About the Author

Each year, Erb Institute students join various clubs at the University of Michigan, the Ross School of Business and the School for Environment and Sustainability. One club that many Erb students join sits at the intersection of business and sustainability: the Social Venture Fund (SVF). SVF is the nation’s first student-led impact investing fund, investing in and supporting innovative companies that focus on social impact. We sat down with Erb student Ricky Wozniak to learn more about SVF and the field of impact investing.

How did you get involved in SVF? What is your role?

I became involved in the Social Venture Fund after speaking with fund members about how their experience on the fund gave them opportunities to expand their understanding of business. In particular, these fund members were building a skill set to assess potential investments for their capacity to deliver strong financial outcomes along with social and environmental outcomes (double and triple bottom line). In my work experience before Erb, I was focused on the financial bottom line but not as much on social and environmental outcomes. I jumped at the chance to expand my capacity as a leader. During the past year on the fund, I’ve worked hard to develop my ability to analyze companies from financial and impact lenses by learning from my amazing peers on the fund and the inspiring entrepreneurs we’ve encountered along the way.

I am the incoming director of fund operations, facilitating leadership team and fund meetings, recruiting new members to the fund, and managing strategic relationships.

What is the SVF investment philosophy?

SVF seeks to invest in and support innovative start-ups that place positive social and environmental impact at the heart of their for-profit business model. We focus on businesses working in the areas of education, food systems and environment, health, and urban revitalization. We are the first student-run impact investing fund in the nation, and work to be thought leaders through research and case studies within the social finance and entrepreneurship space. We also complete capacity-building projects with companies in our portfolio—a process that facilitates continued action and support from SVF fund associates.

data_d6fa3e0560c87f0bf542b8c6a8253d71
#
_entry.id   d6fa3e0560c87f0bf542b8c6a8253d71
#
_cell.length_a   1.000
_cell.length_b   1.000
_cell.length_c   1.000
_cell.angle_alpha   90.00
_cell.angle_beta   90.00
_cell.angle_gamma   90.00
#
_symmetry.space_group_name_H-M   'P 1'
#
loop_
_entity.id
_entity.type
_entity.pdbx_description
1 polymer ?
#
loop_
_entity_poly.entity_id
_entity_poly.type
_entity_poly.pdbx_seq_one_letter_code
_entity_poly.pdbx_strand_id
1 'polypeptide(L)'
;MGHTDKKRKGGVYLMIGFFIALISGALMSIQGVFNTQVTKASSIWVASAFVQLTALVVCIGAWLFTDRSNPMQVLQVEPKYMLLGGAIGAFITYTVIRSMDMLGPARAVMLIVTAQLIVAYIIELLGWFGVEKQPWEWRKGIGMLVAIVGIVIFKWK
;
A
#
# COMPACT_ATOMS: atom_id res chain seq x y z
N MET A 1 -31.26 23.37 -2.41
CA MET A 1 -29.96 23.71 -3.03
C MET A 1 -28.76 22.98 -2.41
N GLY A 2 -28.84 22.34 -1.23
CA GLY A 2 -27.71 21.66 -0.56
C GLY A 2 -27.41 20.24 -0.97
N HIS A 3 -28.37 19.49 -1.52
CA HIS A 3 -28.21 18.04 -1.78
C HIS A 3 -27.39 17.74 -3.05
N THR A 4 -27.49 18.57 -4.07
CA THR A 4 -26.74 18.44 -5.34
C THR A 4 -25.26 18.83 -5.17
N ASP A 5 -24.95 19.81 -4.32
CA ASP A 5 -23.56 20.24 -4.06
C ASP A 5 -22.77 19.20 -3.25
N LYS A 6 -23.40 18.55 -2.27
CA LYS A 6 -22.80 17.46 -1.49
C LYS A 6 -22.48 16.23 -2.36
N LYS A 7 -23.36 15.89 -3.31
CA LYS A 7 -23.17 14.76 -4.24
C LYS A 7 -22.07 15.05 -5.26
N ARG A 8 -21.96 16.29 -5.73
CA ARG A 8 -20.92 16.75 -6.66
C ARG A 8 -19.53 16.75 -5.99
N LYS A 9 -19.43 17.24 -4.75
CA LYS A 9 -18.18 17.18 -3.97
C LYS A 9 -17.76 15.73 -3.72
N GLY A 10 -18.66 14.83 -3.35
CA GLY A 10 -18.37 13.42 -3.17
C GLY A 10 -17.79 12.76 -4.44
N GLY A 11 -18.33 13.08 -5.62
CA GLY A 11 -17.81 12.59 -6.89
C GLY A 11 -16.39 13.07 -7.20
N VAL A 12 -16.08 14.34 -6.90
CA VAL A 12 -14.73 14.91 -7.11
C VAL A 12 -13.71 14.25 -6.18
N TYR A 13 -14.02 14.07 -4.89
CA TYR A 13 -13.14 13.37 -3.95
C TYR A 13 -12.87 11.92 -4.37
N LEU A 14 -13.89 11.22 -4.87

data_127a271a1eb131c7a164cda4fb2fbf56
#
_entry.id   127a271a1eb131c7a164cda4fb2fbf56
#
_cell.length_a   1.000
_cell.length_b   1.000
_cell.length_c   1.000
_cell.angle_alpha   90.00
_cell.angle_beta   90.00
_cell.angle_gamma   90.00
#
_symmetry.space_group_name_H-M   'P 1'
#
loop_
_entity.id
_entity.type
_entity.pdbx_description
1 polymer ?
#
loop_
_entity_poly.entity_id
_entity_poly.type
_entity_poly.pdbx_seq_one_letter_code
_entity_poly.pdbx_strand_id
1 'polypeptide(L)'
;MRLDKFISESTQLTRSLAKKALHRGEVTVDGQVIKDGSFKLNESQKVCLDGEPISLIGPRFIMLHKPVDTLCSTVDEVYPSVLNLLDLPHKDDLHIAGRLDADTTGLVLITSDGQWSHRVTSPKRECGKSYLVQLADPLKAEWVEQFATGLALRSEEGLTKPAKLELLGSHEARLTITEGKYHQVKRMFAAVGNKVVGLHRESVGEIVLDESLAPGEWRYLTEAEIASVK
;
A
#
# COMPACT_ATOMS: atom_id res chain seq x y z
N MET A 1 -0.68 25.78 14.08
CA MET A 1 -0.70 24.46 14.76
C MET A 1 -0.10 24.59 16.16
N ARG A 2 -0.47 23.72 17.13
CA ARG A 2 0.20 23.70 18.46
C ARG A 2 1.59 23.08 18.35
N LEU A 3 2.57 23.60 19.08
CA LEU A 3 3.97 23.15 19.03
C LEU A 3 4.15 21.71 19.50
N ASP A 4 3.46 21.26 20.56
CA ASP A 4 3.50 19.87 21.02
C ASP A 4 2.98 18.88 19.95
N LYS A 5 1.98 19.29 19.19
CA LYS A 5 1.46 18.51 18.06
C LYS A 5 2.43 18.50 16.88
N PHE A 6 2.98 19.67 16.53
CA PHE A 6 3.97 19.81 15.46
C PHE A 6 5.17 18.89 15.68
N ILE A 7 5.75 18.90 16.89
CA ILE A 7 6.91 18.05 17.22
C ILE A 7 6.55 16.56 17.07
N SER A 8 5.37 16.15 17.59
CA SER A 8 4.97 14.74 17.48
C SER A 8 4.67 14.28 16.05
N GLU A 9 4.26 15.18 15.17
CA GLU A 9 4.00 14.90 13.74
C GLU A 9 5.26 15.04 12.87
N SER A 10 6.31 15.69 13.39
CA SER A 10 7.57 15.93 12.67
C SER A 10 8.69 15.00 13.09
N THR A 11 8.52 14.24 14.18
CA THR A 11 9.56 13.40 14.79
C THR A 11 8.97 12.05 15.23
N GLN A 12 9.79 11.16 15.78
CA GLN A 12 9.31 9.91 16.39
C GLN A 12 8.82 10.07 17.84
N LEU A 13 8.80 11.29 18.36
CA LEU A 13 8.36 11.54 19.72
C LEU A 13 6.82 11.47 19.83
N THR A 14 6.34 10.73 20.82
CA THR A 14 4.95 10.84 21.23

Why is it important for students to learn more about impact investing? How has being involved in SVF furthered your education?

Business is, arguably, the most important institution in our society, and its capacity to deliver outcomes that improve our health, education, environment and other factors is an exciting opportunity as well as a necessary challenge for business leaders to take on. In my career before Erb, I worked on fast-growing businesses. This experience built my interest in building a scaling business that delivers further positive environmental and social outcomes as its size grows, doing so in a way that is directly tied to the activities of the business.

SVF has furthered my education by surrounding me with peers who have a similar interest and passion, who bring unique backgrounds and viewpoints to our discussions—from assessing individual business models to critiquing the broader philosophy of our fund.

Do you hope to work in the impact investing field after graduation?

My long-term goal is to improve the sustainability of the food and beverage industry. I’ve considered doing so from an impact investment standpoint, but I don’t currently plan to enter the impact investing field directly after graduation. The great thing about being a member of SVF is that you have a chance to craft your own learning, diving into industries of interest to learn more about start-ups and entrepreneurs solving problems that excite you. My time at SVF has built my capacity to think more critically, manage ambiguity, and ask the right questions. I’ve built my ability to find ways to deliver double- and triple-bottom-line results after graduation.

Are there any success stories you can share from SVF?

When assessing companies in the final decision-making stage, we undergo a due diligence process—diving deep into the expected financial, social and environmental outcomes, and performing legal diligence to effectively assess deals before they come to a fund-wide vote. Using what we learned from the due diligence process, as well as our education sessions, we had a team of Social Venture Fund members enter into last year’s MIINT (MBA Impact Investing Network & Training) competition and win the award for Best Diligence. It’s great to see fund members’ hard work to build skills and educate one another recognized so highly.

Interested in learning more about impact investing and SVF? Head to their website to read more.

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